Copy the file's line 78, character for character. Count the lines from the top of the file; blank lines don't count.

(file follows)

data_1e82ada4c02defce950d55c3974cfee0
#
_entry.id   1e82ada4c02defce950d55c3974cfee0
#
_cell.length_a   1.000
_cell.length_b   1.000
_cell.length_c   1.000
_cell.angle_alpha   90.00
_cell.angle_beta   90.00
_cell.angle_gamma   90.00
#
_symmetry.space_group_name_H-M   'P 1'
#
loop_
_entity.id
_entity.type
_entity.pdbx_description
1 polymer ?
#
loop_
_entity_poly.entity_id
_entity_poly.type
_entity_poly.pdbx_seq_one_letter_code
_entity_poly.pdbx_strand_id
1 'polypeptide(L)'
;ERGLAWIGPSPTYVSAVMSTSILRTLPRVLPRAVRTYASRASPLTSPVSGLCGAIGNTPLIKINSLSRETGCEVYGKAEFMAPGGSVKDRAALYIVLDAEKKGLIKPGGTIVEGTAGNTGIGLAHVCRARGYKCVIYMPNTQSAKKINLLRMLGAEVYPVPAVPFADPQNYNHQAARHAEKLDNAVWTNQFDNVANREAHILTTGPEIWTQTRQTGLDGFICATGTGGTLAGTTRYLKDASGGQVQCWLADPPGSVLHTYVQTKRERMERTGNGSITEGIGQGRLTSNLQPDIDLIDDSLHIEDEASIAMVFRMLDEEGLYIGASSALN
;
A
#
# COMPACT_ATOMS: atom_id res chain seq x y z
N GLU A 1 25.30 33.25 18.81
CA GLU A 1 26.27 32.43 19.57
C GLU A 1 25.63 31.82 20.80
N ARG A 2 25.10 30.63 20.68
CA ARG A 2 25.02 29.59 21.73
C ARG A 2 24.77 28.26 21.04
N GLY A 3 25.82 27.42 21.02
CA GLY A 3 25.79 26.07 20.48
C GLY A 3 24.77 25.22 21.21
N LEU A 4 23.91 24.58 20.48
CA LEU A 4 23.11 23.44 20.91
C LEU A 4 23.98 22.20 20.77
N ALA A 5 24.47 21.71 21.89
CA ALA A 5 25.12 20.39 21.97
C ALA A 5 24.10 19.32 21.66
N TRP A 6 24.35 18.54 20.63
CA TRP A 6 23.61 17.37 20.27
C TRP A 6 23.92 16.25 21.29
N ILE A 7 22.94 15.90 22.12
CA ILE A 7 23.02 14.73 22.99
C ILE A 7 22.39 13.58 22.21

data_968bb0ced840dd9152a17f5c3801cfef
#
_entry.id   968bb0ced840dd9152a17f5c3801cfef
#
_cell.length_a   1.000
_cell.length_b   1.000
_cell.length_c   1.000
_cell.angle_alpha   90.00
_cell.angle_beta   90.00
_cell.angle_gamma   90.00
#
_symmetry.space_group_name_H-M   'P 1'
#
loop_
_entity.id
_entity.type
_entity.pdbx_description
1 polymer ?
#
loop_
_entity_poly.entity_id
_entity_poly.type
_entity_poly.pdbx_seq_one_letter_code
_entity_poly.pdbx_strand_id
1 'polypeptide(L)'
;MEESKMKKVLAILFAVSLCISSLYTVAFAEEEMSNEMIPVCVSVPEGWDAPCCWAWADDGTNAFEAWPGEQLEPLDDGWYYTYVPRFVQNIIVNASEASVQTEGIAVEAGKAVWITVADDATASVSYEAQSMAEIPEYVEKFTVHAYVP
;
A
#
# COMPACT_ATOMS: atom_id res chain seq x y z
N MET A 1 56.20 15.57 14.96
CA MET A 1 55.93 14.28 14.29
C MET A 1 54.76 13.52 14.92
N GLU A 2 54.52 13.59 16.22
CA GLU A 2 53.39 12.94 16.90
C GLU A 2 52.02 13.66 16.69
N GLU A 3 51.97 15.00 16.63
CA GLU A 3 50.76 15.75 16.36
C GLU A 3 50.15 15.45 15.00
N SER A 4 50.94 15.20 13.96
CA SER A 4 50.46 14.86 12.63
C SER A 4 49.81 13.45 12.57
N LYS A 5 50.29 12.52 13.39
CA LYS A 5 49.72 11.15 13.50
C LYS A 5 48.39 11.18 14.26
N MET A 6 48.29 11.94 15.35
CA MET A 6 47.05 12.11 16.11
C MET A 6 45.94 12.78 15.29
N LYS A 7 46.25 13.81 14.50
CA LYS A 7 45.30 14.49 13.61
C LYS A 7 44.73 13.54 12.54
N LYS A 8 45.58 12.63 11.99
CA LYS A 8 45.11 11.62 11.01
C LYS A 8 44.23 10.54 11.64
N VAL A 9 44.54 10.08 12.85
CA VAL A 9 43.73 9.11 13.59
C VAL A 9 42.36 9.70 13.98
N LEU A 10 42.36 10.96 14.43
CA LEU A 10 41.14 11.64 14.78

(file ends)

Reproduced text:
;